A Pennsylvania company has plans to build a massive data center at the site of the former Pfizer labs on Ridge Road in South Brunswick. David Crocker, Steel Orca CEO, says his company is planning that at its full size, the center will have 12,000 equipment racks and will use the same amount of power as a small city.
“Princeton is a terrifically attractive place for a data center,” Crocker says. “There is plenty of demand subsequent to Hurricane Sandy. The New York market is expanding.”
In 2011 Crocker announced an equally ambitious plan to build a 300,000-square-foot data center at the Keystone Industrial Port Complex in Fairless Hills, Pennsylvania. Last year, he decided to build in Princeton instead. Crocker says the shift was for economic reasons. “We felt that the infrastructure costs in New Jersey were significantly less than in the KIPC and demand in New Jersey dwarfed that of the opportunity on the Pennsylvania side of the river,” he wrote in an E-mail.
Crocker says the new facility will start by offering traditional data center services — a place where customers can locate their own equipment. Eventually he plans to offer computing services on a fee-per-transaction basis, meaning companies would essentially rent computer space from Orca.
He compared this model to the way the power grid works. “You don’t have to build a power generation plant in order to turn on the lights in your facility,” he says. “All you do is plug into the grid.”
About 10,000 square feet of the 300,000 square foot facility will be occupied by Villanova University. The VSORC (pronounced “vee-source”) lab will be a place for university researchers to study energy use in data centers and invent ways for them to be more power efficient in the future.
Crocker says that initially Steel Orca will draw all of its power from the grid — about 45 megawatts worth. Eventually, however, he plans to build additional generation capacity from natural gas, solar power, and solid oxide fuel cells, totaling up to 30 more megawatts. Together, this is enough energy to power about 30,000 homes.
This massive use of power is part of the reason for the VSORC project. Villanova, which is funding the lab with a federal grant, will study ways data centers around the country could reduce that huge power consumption. “Villanova’s engineering team is going to be running a facility inside our building where they will be doing R&D, but teaching their constituents the principles of thermal and fluid dynamics as related to data centers to help manufacturers learn to manufacture equipment that is more efficient,” he says. That means building equipment that either runs cooler, or which tolerates running hot. Either one of those would reduce the need to use so much electricity cooling the place.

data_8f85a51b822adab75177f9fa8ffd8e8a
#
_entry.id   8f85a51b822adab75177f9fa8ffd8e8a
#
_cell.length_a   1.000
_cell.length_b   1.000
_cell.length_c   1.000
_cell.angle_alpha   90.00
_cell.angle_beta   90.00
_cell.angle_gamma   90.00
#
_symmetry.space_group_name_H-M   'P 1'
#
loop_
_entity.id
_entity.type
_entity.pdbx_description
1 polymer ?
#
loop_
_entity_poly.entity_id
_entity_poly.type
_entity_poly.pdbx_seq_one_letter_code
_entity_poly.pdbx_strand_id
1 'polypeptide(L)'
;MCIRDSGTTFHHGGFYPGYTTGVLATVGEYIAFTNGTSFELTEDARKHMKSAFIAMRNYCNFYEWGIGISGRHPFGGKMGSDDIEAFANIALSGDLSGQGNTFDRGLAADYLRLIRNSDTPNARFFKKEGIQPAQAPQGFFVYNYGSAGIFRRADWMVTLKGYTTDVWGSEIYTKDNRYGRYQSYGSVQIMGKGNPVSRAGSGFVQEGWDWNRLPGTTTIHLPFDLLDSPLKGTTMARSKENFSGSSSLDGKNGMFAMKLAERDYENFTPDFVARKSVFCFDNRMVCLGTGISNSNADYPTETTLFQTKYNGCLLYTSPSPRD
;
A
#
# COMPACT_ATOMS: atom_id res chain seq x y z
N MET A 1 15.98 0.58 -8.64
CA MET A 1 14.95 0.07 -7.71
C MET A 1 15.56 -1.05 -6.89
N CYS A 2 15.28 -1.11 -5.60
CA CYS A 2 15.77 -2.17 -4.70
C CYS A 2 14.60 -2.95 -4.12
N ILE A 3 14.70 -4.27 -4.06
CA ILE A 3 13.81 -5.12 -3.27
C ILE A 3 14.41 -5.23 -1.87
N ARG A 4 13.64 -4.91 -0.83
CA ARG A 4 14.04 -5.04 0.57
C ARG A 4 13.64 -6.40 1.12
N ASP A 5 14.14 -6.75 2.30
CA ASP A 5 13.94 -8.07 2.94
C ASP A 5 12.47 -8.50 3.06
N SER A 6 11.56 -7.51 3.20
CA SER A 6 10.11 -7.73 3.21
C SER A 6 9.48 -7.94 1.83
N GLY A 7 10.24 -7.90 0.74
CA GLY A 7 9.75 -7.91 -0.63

Steel Orca plans to become a “carrier hotel” where multiple Internet service providers vie for customers. Crocker says the lab boasts very quick communications with Philadelphia and New York City — less than a millisecond of delay — which is an important consideration for many kinds of computing, including high-speed financial trading.
The center, however, is not specifically targeted for the financial market. Rather, he hopes to take advantage of all the industries present on the Route 1 corridor. “There is also the healthcare market, hospitals, lots of pharma, banking and finance, and the educational community is strong,” Crocker says. “There is also lots of science and manufacturing.”
Crocker says the first phase, of about 1,000 racks, will be complete by the second quarter of the year.
Crocker’s links to the Mercer business community go back at least a generation. He grew up in Yardley, Pennsylvania, where his mother was a homemaker and his father owned Broadway Moving, a transportation company that still exists in Trenton under the Atlas name, and which is owned by Crocker’s brother.
A graduate of the University of Rhode Island, Crocker was CEO of Octopus Technologies, a company that developed first generation cluster technology for Microsoft Windows NT. Before joining Steel Orca, he was a founder of Ripple Technologies and was president of Aserdiv Inc.
Crocker does have competition in the data center marketplace. Late last year, Lam Cloud Business & Continuity opened a data center/workplace and disaster recovery facility in the former AIG headquarters in Cranbury.